What is student accommodation like at uni?

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Where should you live at uni? What's it like sharing a kitchen? Find out here

When you’re preparing to go to uni, one of your biggest concerns will probably be what student accommodation is like.

But with more options available than you might realise, there’s a type of student accommodation out there for absolutely everyone.

So, whether you’re thinking about how to customise your new room or how to survive sharing a kitchen, we’ve grabbed some of the best advice from the TSR forums and current UEA students to give you an insight into the world of student accommodation.

The types of student accommodation available

While most students will end up living in halls in the first year of uni, there are plenty of other options available if you’re not convinced it’s for you.

There are private halls (usually slightly higher quality, and you might be sharing with students from other unis), student houses and even studio flats if you want to live alone.

After first year, most students will live in student housing, often with flatmates or coursemates, but you may decide to go it alone or use a service like SpareRoom to find a new group of housemates.

TSR member T’archer shares their experience: “I didn't get into halls… but did get into a house-share with six other first years.

"It’s absolutely amazing – we cook together occasionally, have the same mindset and they’re a great group of people!”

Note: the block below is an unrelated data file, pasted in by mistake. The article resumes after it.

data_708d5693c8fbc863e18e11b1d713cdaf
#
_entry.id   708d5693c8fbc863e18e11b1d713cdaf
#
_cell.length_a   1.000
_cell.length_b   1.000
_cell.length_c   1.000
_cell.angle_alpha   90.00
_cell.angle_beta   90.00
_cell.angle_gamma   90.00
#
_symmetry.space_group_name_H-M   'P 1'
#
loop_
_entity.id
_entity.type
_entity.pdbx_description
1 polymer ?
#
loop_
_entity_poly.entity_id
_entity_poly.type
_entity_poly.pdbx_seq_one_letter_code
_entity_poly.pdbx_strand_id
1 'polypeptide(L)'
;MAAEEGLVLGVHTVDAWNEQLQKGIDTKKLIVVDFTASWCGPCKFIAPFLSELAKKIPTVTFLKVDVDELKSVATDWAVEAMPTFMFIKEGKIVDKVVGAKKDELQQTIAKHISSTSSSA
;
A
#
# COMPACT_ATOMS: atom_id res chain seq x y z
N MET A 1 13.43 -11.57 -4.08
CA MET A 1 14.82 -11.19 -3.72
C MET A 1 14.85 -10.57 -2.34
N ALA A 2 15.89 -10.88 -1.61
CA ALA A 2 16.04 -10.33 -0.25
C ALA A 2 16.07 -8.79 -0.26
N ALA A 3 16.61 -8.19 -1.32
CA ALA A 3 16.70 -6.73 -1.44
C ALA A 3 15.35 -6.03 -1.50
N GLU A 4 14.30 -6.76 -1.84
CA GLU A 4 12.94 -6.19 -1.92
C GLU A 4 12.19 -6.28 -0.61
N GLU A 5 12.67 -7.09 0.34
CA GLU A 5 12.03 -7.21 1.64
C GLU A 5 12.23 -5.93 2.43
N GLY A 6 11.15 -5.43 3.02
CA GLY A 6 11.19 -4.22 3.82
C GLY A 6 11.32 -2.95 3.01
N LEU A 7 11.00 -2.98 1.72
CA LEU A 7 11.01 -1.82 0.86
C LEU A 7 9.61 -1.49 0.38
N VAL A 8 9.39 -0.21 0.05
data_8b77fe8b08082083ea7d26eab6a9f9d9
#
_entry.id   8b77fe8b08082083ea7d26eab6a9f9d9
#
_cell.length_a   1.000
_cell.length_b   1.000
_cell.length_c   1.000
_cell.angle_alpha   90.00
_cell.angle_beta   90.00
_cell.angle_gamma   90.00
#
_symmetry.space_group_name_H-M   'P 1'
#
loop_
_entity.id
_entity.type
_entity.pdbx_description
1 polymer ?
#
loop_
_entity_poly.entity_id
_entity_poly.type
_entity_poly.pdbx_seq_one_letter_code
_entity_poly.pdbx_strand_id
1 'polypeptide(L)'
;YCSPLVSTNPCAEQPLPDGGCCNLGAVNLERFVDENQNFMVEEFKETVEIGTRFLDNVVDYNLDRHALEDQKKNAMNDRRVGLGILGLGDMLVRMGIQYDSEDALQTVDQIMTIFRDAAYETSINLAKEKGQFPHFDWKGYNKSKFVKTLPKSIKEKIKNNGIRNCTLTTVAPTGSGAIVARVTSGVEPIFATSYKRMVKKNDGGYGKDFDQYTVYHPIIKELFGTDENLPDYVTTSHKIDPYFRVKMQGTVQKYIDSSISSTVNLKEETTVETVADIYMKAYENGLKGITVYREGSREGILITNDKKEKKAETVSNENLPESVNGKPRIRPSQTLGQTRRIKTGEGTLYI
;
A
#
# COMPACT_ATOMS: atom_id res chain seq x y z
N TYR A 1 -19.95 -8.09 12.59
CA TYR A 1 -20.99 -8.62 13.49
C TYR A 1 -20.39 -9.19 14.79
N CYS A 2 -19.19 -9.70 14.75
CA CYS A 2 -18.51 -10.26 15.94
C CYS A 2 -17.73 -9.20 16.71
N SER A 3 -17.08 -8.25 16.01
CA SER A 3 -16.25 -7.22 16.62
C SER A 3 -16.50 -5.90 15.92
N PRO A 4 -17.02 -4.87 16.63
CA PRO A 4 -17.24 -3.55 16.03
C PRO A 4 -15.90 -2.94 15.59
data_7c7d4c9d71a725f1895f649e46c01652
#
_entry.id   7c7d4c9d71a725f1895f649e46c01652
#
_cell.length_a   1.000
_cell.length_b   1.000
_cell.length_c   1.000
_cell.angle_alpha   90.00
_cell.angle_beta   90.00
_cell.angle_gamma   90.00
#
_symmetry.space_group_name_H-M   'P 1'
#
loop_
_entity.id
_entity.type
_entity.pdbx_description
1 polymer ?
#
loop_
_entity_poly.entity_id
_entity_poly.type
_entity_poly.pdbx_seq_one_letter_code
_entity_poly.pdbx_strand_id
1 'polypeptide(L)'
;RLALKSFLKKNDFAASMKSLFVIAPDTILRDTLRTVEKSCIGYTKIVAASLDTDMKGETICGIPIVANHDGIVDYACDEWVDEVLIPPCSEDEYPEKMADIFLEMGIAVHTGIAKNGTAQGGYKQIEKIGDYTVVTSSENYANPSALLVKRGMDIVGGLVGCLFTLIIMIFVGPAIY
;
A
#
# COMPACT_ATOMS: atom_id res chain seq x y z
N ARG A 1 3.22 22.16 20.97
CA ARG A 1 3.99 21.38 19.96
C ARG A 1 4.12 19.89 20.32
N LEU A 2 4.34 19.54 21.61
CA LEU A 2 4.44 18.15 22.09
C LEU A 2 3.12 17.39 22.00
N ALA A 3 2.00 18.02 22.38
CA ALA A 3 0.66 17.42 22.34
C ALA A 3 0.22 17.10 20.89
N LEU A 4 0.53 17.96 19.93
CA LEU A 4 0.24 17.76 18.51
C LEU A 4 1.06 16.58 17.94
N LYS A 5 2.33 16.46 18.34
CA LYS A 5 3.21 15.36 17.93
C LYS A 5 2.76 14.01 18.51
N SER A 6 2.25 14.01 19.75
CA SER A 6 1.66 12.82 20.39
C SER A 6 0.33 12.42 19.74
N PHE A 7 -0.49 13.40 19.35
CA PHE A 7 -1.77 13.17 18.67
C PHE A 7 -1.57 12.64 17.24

Picking the right accommodation for you

Everyone has different priorities, so think about what’s important to you when you’re choosing where to live.

For instance, do you want somewhere close to uni? Do you want catered or self-catered accommodation? How are the transport links? How many people are you happy to live with? Do you want peace and quiet, or a bit of a party vibe?

And don’t forget to think about the local area; whether you want to be near a supermarket, a gym, the bars or a park, make sure you check out what’s around, or be prepared to fork out for the bus every day.

TSR member Jonah Ramone shares some wisdom: “How much you pay will affect the quality of the room, the food served (if in catered) and even how well the walls deal with external sounds, like drunk students getting home late at night…”

Claiming your space

Lots of people worry about sharing a bathroom and kitchen at uni, but it’s not as bad as you might be expecting.

Just remember that storage space will likely be limited in the communal areas, and there is the possibility of sharing with a housemate who helps themselves to your fancy face scrub, as TSR member RickF1 explains. 

“Try not to leave anything in the bathroom, like your shampoo. Instead, get a toiletry bag and keep all your bits in there so nobody can steal them!”. 

You’ll likely also end up with loads of identical IKEA woks, frying pans and bowls, so try not to take more than you really need - how often will you really use that lemon squeezer?

But remember, if you really find the idea of sharing a bathroom unbearable, there’s always en-suite accommodation available.